“We could potentially look at introducing it into other bodystyles,” said Hyundai UK product boss Mark Baxter.
“C-segment vehicles could be an opportunity to move into, but at this stage nothing has been confirmed.”
When asked whether hydrogen fuel cell technology would appear on the Ioniq, Baxter said: “There is still a place for the hydrogen car; we have the ix35 fuel cell at present and we see a future for that. The challenge is infrastructure."
“Whether we’ll see it in this [Ioniq] body style, I’m not quite sure at this stage.”
The Ioniq, which is the first car from any manufacturer to be offered with three electric powertrain options within a single body type, will cost from around £22,000 for the hybrid version.
The plug-in hybrid and electric models will both be towards the £27,000 mark, not including government incentives.
The manufacturer expects the plug-in hybrid to account for 50% of sales in the UK, with around 35% hybrid and 15% EV. On the Continent, Hyundai expects the hybrid model to be the best seller.
The manufacturer also said that the hybrid market is the biggest of the three, but sales for plug-in and electric vehicles are increasing at a much higher rate.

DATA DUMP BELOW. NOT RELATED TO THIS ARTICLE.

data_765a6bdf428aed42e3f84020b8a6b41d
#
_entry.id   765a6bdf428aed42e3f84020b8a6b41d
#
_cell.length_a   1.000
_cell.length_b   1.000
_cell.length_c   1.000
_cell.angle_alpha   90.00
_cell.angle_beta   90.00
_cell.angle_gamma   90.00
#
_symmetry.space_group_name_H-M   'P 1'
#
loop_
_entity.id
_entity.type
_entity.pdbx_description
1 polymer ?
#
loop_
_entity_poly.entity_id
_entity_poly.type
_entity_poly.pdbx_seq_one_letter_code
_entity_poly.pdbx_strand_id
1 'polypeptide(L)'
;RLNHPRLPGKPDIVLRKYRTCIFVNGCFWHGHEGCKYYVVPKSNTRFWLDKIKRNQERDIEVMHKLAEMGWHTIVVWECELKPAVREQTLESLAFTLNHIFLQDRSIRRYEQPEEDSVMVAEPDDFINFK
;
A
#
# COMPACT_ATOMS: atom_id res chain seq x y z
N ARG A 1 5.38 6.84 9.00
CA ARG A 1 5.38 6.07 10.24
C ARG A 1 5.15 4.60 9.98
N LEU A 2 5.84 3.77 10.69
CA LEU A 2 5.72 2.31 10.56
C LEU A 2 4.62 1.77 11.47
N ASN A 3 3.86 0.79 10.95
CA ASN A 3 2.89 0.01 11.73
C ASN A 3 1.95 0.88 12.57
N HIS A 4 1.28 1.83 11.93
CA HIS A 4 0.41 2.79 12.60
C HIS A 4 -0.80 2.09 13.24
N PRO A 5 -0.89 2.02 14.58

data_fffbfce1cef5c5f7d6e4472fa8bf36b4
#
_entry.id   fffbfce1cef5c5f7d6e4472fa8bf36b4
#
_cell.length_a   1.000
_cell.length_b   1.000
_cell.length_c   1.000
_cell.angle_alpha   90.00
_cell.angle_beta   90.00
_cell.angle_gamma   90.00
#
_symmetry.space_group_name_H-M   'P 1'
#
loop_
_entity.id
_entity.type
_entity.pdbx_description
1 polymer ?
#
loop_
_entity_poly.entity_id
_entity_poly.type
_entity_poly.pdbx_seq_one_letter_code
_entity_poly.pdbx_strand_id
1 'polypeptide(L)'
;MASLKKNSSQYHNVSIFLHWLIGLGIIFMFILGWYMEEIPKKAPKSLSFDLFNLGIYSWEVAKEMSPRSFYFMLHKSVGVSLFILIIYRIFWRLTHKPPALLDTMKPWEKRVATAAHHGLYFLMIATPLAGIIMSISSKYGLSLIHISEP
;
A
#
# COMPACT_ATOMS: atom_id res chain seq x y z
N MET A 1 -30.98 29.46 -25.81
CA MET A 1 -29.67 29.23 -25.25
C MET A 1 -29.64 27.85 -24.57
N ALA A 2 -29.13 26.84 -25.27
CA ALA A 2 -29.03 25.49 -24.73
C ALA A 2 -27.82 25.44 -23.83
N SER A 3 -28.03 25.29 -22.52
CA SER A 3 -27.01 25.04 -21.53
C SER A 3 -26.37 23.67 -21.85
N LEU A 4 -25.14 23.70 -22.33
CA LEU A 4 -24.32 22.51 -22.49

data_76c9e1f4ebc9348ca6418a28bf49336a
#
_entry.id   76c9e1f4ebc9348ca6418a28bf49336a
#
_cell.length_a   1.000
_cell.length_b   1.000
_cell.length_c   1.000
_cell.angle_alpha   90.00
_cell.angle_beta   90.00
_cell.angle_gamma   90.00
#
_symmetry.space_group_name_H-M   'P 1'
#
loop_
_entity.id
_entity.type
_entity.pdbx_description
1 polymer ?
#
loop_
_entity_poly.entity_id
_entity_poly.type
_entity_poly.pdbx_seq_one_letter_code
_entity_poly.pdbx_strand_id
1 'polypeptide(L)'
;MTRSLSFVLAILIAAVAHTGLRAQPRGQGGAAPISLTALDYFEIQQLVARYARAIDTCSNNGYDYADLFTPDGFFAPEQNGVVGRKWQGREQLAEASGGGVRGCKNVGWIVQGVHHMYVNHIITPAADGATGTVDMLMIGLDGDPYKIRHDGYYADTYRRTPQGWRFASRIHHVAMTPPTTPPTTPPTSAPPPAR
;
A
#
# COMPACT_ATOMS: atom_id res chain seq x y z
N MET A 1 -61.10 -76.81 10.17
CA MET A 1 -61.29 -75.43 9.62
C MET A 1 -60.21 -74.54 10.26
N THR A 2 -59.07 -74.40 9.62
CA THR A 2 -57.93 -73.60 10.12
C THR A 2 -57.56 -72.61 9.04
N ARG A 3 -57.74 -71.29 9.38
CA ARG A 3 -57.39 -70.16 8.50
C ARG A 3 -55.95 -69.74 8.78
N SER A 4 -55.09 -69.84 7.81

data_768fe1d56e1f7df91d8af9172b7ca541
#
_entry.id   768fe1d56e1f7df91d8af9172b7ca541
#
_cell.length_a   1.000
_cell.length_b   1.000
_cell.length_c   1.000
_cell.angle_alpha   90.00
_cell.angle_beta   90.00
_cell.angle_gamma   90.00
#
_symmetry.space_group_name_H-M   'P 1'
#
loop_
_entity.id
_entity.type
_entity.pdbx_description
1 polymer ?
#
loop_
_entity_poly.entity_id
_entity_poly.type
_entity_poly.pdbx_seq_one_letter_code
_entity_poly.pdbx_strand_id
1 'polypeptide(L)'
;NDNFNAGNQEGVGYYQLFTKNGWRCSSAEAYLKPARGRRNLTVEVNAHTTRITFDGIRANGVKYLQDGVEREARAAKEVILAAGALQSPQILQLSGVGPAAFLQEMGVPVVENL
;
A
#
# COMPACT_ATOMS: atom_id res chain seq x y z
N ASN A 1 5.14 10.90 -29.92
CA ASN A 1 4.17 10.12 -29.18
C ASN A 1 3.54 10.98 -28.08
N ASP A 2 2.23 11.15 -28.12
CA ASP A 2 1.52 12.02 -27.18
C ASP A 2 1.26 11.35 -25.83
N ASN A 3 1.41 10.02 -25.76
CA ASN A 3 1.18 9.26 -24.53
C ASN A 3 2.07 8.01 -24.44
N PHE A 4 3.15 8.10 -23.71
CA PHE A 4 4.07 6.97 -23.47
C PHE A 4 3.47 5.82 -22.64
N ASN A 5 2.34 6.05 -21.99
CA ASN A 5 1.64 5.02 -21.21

Specifications for the Ioniq will be finalised over the next couple of weeks, but there are likely to be two trim levels for the EV and three for both hybrid vehicles. Sat-nav will come as standard in the EV, in part to attempt to alleviate range anxiety by displaying nearby charging points.
“Our key focus for all three models is that they offer the lowest CO2 emissions possible,” Baxter said. “But also providing a level of equipment that is consistent with the rest of the Hyundai range as well.”
An entry-level, bare-spec model will be omitted because, Hyundai said, its customers have shown they want more equipment. The car will come with a touchscreen infotainment system with Android Auto and Apple CarPlay.
There will also be a choice of 15in or 17in wheels for the hybrid, while the EV and plug-in models will get 16s.
Around 60% to 70% of Hyundai purchases in the UK are conquest sales, and the manufacturer hopes to continue introducing new buyers to its line-up through the Ioniq.
Baxter hinted that the conservative styling of the Ioniq, which contrasts with that of the more divisive Toyota Prius, is a move to make it more palatable for a mainstream audience.
“We want to make it fit in with the rest of the range,” he said, “rather than stand out as something very different.”